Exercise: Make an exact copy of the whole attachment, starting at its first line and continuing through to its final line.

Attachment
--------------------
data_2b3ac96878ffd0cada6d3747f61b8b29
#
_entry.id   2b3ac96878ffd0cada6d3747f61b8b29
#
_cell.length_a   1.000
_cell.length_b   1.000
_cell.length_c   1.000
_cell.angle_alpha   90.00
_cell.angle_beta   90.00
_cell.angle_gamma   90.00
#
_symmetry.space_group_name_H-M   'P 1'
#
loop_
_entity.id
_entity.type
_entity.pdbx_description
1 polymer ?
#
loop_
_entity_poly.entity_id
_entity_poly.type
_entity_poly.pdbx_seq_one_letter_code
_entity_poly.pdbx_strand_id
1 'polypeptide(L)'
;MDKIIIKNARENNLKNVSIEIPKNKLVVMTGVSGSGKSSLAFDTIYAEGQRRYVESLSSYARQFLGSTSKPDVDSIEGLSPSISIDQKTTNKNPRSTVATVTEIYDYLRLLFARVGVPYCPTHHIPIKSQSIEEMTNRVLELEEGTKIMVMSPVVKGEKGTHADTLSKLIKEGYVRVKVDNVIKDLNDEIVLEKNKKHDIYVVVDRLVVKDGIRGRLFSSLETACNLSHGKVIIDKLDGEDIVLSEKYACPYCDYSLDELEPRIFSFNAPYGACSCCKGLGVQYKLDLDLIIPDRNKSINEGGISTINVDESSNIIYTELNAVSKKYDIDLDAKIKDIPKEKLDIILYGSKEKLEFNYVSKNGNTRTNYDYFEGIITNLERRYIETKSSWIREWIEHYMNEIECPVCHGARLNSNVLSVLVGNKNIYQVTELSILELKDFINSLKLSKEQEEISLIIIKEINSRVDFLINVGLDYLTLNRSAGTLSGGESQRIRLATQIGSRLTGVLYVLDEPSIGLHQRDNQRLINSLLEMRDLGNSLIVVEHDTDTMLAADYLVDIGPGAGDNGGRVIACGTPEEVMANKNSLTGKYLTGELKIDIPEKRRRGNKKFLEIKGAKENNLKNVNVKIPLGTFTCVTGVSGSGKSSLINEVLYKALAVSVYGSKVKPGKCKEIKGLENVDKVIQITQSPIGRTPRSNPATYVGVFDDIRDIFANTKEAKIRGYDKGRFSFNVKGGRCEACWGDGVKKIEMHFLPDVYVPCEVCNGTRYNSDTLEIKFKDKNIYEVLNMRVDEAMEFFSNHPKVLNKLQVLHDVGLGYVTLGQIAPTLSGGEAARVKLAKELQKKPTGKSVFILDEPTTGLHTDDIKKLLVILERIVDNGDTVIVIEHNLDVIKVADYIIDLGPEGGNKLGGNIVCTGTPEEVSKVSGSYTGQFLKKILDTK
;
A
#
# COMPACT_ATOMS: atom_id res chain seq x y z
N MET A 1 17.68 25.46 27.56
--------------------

data_2b3ac96878ffd0cada6d3747f61b8b29
#
_entry.id   2b3ac96878ffd0cada6d3747f61b8b29
#
_cell.length_a   1.000
_cell.length_b   1.000
_cell.length_c   1.000
_cell.angle_alpha   90.00
_cell.angle_beta   90.00
_cell.angle_gamma   90.00
#
_symmetry.space_group_name_H-M   'P 1'
#
loop_
_entity.id
_entity.type
_entity.pdbx_description
1 polymer ?
#
loop_
_entity_poly.entity_id
_entity_poly.type
_entity_poly.pdbx_seq_one_letter_code
_entity_poly.pdbx_strand_id
1 'polypeptide(L)'
;MDKIIIKNARENNLKNVSIEIPKNKLVVMTGVSGSGKSSLAFDTIYAEGQRRYVESLSSYARQFLGSTSKPDVDSIEGLSPSISIDQKTTNKNPRSTVATVTEIYDYLRLLFARVGVPYCPTHHIPIKSQSIEEMTNRVLELEEGTKIMVMSPVVKGEKGTHADTLSKLIKEGYVRVKVDNVIKDLNDEIVLEKNKKHDIYVVVDRLVVKDGIRGRLFSSLETACNLSHGKVIIDKLDGEDIVLSEKYACPYCDYSLDELEPRIFSFNAPYGACSCCKGLGVQYKLDLDLIIPDRNKSINEGGISTINVDESSNIIYTELNAVSKKYDIDLDAKIKDIPKEKLDIILYGSKEKLEFNYVSKNGNTRTNYDYFEGIITNLERRYIETKSSWIREWIEHYMNEIECPVCHGARLNSNVLSVLVGNKNIYQVTELSILELKDFINSLKLSKEQEEISLIIIKEINSRVDFLINVGLDYLTLNRSAGTLSGGESQRIRLATQIGSRLTGVLYVLDEPSIGLHQRDNQRLINSLLEMRDLGNSLIVVEHDTDTMLAADYLVDIGPGAGDNGGRVIACGTPEEVMANKNSLTGKYLTGELKIDIPEKRRRGNKKFLEIKGAKENNLKNVNVKIPLGTFTCVTGVSGSGKSSLINEVLYKALAVSVYGSKVKPGKCKEIKGLENVDKVIQITQSPIGRTPRSNPATYVGVFDDIRDIFANTKEAKIRGYDKGRFSFNVKGGRCEACWGDGVKKIEMHFLPDVYVPCEVCNGTRYNSDTLEIKFKDKNIYEVLNMRVDEAMEFFSNHPKVLNKLQVLHDVGLGYVTLGQIAPTLSGGEAARVKLAKELQKKPTGKSVFILDEPTTGLHTDDIKKLLVILERIVDNGDTVIVIEHNLDVIKVADYIIDLGPEGGNKLGGNIVCTGTPEEVSKVSGSYTGQFLKKILDTK
;
A
#
# COMPACT_ATOMS: atom_id res chain seq x y z
N MET A 1 17.68 25.46 27.56